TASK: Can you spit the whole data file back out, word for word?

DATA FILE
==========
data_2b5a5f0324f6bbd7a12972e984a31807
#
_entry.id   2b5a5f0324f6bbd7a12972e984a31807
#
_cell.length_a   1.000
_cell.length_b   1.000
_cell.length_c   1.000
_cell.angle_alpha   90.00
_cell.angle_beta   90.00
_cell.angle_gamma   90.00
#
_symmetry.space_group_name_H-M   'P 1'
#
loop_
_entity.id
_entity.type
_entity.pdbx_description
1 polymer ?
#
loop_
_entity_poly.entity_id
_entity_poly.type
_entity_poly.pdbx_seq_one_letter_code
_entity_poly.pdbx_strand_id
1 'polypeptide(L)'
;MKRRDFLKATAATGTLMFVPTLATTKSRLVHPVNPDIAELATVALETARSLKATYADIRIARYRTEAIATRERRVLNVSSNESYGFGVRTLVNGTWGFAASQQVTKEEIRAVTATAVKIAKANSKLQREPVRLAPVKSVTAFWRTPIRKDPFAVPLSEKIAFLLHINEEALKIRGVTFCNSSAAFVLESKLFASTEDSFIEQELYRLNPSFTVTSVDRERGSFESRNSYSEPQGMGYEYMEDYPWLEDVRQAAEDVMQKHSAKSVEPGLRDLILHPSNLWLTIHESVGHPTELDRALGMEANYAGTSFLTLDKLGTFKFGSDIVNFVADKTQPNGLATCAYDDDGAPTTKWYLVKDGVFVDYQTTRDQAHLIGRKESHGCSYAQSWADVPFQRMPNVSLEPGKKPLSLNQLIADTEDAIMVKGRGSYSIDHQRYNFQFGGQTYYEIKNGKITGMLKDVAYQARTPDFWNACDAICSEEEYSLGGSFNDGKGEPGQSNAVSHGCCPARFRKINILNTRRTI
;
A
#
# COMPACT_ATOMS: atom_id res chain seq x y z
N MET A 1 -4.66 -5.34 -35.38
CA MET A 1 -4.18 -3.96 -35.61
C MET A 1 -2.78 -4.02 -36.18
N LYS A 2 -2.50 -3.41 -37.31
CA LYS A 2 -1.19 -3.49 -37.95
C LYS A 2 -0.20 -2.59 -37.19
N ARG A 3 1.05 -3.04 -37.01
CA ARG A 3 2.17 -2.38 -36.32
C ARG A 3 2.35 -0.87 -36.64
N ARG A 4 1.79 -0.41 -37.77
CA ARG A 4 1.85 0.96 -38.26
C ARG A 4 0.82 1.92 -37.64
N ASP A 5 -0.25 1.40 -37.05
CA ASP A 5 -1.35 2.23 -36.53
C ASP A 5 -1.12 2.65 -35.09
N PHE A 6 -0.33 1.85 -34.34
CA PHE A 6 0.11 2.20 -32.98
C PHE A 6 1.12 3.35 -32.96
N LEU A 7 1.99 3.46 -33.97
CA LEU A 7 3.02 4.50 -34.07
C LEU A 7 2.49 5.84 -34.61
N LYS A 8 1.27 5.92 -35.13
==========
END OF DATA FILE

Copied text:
data_2b5a5f0324f6bbd7a12972e984a31807
#
_entry.id   2b5a5f0324f6bbd7a12972e984a31807
#
_cell.length_a   1.000
_cell.length_b   1.000
_cell.length_c   1.000
_cell.angle_alpha   90.00
_cell.angle_beta   90.00
_cell.angle_gamma   90.00
#
_symmetry.space_group_name_H-M   'P 1'
#
loop_
_entity.id
_entity.type
_entity.pdbx_description
1 polymer ?
#
loop_
_entity_poly.entity_id
_entity_poly.type
_entity_poly.pdbx_seq_one_letter_code
_entity_poly.pdbx_strand_id
1 'polypeptide(L)'
;MKRRDFLKATAATGTLMFVPTLATTKSRLVHPVNPDIAELATVALETARSLKATYADIRIARYRTEAIATRERRVLNVSSNESYGFGVRTLVNGTWGFAASQQVTKEEIRAVTATAVKIAKANSKLQREPVRLAPVKSVTAFWRTPIRKDPFAVPLSEKIAFLLHINEEALKIRGVTFCNSSAAFVLESKLFASTEDSFIEQELYRLNPSFTVTSVDRERGSFESRNSYSEPQGMGYEYMEDYPWLEDVRQAAEDVMQKHSAKSVEPGLRDLILHPSNLWLTIHESVGHPTELDRALGMEANYAGTSFLTLDKLGTFKFGSDIVNFVADKTQPNGLATCAYDDDGAPTTKWYLVKDGVFVDYQTTRDQAHLIGRKESHGCSYAQSWADVPFQRMPNVSLEPGKKPLSLNQLIADTEDAIMVKGRGSYSIDHQRYNFQFGGQTYYEIKNGKITGMLKDVAYQARTPDFWNACDAICSEEEYSLGGSFNDGKGEPGQSNAVSHGCCPARFRKINILNTRRTI
;
A
#
# COMPACT_ATOMS: atom_id res chain seq x y z
N MET A 1 -4.66 -5.34 -35.38
CA MET A 1 -4.18 -3.96 -35.61
C MET A 1 -2.78 -4.02 -36.18
N LYS A 2 -2.50 -3.41 -37.31
CA LYS A 2 -1.19 -3.49 -37.95
C LYS A 2 -0.20 -2.59 -37.19
N ARG A 3 1.05 -3.04 -37.01
CA ARG A 3 2.17 -2.38 -36.32
C ARG A 3 2.35 -0.87 -36.64
N ARG A 4 1.79 -0.41 -37.77
CA ARG A 4 1.85 0.96 -38.26
C ARG A 4 0.82 1.92 -37.64
N ASP A 5 -0.25 1.40 -37.05
CA ASP A 5 -1.35 2.23 -36.53
C ASP A 5 -1.12 2.65 -35.09
N PHE A 6 -0.33 1.85 -34.34
CA PHE A 6 0.11 2.20 -32.98
C PHE A 6 1.12 3.35 -32.96
N LEU A 7 1.99 3.46 -33.97
CA LEU A 7 3.02 4.50 -34.07
C LEU A 7 2.49 5.84 -34.61
N LYS A 8 1.27 5.92 -35.13